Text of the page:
The movement, founded by Mikheil Saakashvili in Ukraine, organised its first rally last week. According to the information of Ukrainskaia Pravda,

several thousand people gathered at the demonstration. Mikheil Saakashvili and his closest affiliates addressed the crowd.

The former President of Georgia once again highlighted the necessity to have early elections in the Verkhovna Rada and defeat corruption together with the crooked political elite. In his interview one day before the rally, Mikheil Saakashvili stated that the Government of Ukraine had taken every measure to foil the demonstration.

By organising the first popular demonstration, Mr Saakashvili has effectively launched a campaign of political battle. The first day of the campaign illustrated how hard this battle will be for the new movement; first of all, due to scarce resources. This concerns media resources in the first place because Ukraine’s major news channels (Ukraina, ICTV, STB, 1+1, Inter, Pershii, 5 Channel and 112) have not actually covered the rally. A few reports were aired by Espresso TV, 24 Channel and Hromadske.

Before his open confrontation with President Poroshenko, Mikheil Saakashvili was a frequent and welcome guest on talk shows on the popular TV channels. The circumstances, however, were changed abruptly and TV studio doors were suddenly closed for the new movement and its leader.

The reason for this is that the most influential media outlets, together with political parties, factions of the Verkhovna Rada and the main fields of economy and major enterprises in Ukraine, are divided among influential oligarchic groups. In taking the battle against Ukraine’s current political elite, Mikheil Saakashvili has effectively declared war against almost every group.

At the same time, an unparalleled campaign to smear the former Governor of Odessa was launched in the media and on the internet. Mr Saakashvili’s opponents and the government’s “trolls” are voicing two main messages through the media and social networks: 1. Saakashvili has not actually accomplished anything during his tenure as the Governor of Odessa (as if he had the necessary authority and support from the government) and 2. If Saakashvili’s reforms had been so successful in Georgia, than why did his party lose the elections?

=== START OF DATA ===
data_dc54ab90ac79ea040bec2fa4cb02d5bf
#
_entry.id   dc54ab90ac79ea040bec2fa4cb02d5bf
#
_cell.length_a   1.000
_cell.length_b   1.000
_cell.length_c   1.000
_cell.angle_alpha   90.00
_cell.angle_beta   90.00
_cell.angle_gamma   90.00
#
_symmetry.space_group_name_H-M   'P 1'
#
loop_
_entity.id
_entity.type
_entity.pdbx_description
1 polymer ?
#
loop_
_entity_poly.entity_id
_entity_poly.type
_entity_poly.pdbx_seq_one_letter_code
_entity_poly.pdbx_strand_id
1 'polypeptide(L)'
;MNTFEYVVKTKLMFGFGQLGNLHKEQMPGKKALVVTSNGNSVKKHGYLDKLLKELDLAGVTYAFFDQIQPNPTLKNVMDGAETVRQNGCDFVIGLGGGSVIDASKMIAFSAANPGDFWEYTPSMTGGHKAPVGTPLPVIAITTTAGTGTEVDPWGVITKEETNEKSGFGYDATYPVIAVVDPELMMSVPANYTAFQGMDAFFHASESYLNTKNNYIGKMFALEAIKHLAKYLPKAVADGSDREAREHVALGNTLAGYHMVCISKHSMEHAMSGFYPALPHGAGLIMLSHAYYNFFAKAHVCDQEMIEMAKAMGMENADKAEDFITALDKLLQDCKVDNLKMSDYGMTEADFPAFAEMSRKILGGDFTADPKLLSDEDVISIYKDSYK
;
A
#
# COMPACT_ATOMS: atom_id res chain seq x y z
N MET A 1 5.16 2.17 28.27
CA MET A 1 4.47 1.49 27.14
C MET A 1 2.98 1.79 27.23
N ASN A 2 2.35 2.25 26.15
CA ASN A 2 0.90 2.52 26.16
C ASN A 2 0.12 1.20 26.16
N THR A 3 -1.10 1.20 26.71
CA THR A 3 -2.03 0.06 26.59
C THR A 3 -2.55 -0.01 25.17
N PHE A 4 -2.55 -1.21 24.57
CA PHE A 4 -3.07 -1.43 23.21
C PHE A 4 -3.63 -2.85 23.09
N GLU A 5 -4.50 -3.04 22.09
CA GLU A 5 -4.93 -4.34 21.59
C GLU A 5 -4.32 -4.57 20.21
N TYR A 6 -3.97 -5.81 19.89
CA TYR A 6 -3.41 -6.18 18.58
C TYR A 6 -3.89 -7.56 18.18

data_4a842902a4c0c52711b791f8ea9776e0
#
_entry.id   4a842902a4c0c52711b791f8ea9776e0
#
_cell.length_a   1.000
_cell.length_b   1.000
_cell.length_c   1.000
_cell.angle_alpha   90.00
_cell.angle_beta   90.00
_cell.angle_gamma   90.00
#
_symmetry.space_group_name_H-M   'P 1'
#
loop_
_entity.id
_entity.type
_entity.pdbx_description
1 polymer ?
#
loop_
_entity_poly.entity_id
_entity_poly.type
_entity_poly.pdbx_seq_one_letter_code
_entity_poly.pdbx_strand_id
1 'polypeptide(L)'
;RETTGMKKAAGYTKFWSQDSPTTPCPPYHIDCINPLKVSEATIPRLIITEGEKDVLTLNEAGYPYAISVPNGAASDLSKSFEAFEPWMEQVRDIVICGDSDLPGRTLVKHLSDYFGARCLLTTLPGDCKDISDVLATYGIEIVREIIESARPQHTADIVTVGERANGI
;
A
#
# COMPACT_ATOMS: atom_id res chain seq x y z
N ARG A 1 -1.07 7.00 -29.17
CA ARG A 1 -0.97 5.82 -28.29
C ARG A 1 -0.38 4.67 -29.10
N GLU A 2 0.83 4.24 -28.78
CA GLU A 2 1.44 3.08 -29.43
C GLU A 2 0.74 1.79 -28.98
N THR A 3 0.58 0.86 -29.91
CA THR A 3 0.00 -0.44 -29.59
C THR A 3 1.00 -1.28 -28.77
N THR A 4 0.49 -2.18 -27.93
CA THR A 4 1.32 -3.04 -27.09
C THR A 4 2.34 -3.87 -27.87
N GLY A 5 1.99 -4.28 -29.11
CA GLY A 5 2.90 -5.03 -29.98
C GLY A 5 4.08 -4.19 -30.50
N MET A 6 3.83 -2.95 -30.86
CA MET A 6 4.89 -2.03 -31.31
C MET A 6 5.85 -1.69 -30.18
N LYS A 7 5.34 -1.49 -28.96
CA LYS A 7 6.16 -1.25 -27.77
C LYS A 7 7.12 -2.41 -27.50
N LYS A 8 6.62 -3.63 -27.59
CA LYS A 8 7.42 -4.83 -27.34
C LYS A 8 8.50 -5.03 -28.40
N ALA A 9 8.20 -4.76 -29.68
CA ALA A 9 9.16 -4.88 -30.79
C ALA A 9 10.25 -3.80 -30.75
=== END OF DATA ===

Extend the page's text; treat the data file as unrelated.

The second category of Mikheil Saakashvili’s opponents, which includes famous political scientists and publicists, reprimand him for demanding early elections. They believe that early elections in the period of armed conflict against Russia will “ruin the country.” There is a kernel of truth in this opinion – the scenario does indeed contain the risk of unrest. However, the authors of this idea should be no less worried by the fact that overwhelming corruption, a growing impoverished population and a lack of readiness in the government to implement reforms is not a lesser (if not higher) threat to incite unrest and “ruin the country.”

Mikheil Saakashvili’s movement seems to be struggling in defending itself from this kind of deliberate campaign. However, the third President of Georgia has a resource which none of the other incumbent Ukrainian politicians are endowed with – he speaks a language understandable for the people, he talks candidly about people’s actual problems and a large part of the public sincerely supports him. It is true that this support has probably dwindled during the last months but Mr Saakashvili remains above any representative of both the government and the opposition in this regard. However, the question is whether or not public support alone is enough to succeed in Ukrainian politics. The oligarchic system is so strong in post-Soviet Ukraine that two revolutions have failed to demolish it. The major Ukrainian paradox is that the level of development of society is far ahead as compared to the level of development of the political elite. This was proven by Maidan and the subsequent armed confrontation when the Ukrainian public demonstrated a powerful ability for self-organisation. However, the revolution in Ukraine still could not give birth to a new political elite which would take care of the country’s progress. Perhaps this needs a certain push outside the system which is what Mikheil Saakashvili’s movement seeks to do.

At the same time, Mikheil Saakashvili tries to make the fight at the Ukrainian front compatible with his active involvement in heading and reforming the United National Movement. This might raise certain questions in Ukraine vis-à-vis the direction in which Mr Saakashvili is fighting more vigorously and in which country he sees his political future.